Certain health experts in the U.S., including former FDA Administrator Scott Gottlieb, have suggested widespread use of masks could help halt the spread of the disease via asymptomatic individuals who do not realize they are carrying the virus.

Read more here.

Also: Birx cautions masks shouldn't give people 'false sense of security'


Trump to expand use of Defense Product Act to build ventilators

President Trump has long resisted using the Defense Production Act, but is taking another step to widen its use on Thursday. 

Trump issued a memorandum allowing the secretary of Health and Human Services to use authority under the powerful Korean War-era law to help six companies, including General Electric and Medtronic, secure supplies to make ventilators.


A range of companies have stepped forward to help produce more ventilators, life-saving machines that are needed to help seriously ill coronavirus patients breathe.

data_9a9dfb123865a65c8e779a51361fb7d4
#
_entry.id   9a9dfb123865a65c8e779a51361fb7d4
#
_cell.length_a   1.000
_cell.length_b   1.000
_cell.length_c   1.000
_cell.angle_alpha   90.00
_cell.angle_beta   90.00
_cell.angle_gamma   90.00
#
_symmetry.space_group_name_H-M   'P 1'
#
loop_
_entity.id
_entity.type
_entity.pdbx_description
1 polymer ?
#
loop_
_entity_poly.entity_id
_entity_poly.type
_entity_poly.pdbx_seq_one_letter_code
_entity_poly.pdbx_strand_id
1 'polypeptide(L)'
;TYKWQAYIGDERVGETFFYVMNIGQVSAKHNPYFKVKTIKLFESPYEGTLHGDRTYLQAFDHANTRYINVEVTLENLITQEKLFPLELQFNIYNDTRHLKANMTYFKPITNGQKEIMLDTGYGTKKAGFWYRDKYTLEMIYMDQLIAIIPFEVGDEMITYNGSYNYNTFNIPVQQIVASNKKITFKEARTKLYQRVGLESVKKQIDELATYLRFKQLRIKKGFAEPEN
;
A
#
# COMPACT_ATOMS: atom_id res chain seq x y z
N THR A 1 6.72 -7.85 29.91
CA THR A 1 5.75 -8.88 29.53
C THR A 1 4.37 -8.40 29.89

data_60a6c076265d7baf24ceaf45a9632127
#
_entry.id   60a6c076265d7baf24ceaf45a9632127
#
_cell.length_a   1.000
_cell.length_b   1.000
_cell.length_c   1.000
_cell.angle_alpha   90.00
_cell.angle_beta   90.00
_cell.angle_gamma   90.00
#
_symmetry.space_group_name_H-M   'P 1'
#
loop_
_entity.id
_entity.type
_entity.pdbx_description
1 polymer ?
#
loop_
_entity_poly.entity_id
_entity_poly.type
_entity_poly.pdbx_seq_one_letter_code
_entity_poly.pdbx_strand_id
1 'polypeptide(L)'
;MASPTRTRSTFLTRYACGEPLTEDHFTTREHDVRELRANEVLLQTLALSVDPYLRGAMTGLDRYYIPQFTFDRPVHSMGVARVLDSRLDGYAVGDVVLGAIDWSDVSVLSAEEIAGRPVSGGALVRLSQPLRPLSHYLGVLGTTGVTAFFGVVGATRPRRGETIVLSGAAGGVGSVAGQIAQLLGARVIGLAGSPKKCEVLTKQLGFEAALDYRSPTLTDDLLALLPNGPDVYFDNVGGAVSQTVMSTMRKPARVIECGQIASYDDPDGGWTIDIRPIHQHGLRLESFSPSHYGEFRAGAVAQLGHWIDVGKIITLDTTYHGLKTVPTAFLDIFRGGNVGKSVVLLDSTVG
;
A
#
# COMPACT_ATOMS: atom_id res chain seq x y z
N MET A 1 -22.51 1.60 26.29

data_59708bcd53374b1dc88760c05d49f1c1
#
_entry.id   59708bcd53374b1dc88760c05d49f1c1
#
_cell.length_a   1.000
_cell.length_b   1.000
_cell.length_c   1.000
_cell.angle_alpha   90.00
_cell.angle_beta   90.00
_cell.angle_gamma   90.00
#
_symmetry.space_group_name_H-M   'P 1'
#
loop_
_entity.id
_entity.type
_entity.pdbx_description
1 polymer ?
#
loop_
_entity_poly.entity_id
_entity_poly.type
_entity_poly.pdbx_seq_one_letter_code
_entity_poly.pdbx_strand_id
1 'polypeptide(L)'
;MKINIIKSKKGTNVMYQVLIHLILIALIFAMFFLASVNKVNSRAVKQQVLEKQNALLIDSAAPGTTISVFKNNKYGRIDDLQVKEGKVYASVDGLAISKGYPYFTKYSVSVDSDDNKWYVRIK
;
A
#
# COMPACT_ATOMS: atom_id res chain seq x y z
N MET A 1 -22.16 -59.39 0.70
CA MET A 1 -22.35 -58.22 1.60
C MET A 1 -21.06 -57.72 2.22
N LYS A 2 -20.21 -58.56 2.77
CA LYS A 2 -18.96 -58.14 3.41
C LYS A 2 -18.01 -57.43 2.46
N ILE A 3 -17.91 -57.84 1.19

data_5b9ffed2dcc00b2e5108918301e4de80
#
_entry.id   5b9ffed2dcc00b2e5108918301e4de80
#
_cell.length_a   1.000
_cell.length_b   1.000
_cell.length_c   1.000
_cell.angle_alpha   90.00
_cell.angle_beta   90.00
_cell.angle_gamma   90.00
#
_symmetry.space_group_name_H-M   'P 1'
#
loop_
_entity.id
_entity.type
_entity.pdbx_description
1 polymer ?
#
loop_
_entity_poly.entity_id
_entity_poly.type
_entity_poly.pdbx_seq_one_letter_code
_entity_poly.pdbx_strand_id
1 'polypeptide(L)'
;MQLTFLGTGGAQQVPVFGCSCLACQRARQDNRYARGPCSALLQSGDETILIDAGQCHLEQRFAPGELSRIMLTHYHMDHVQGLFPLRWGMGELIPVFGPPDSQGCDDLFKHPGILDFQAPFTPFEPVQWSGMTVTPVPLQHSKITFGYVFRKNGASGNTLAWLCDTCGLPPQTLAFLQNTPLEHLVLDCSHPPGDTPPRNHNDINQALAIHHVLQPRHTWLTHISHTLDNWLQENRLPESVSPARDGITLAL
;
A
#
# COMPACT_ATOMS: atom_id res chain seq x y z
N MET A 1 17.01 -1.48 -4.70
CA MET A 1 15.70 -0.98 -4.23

The machines are complicated and require hundreds of parts from a range of suppliers. Trump's order appears aimed at trying to help solve that problem.

But: Trump did invoke the DPA for General Motors to make ventilators last week, though the company was already working on making them at the time, leaving it unclear the extent to which that DPA order has changed the situation.

Read more here.


FDA loosens restrictions on gay men donating blood amid pandemic

The federal government is loosening restrictions on blood donations from gay and bisexual men in light of a blood shortage brought on by the coronavirus pandemic.


In revised guidelines published Thursday, the Food and Drug Administration (FDA) recommended a three-month deferral for men who have sex with men. The previous policy was a full year ban.

The new guidelines will remain in place throughout the pandemic and will be updated to incorporate public comment within 60 days of the emergency being lifted.

The agency has been facing pressure from Democratic lawmakers and activist groups to change its donation policy.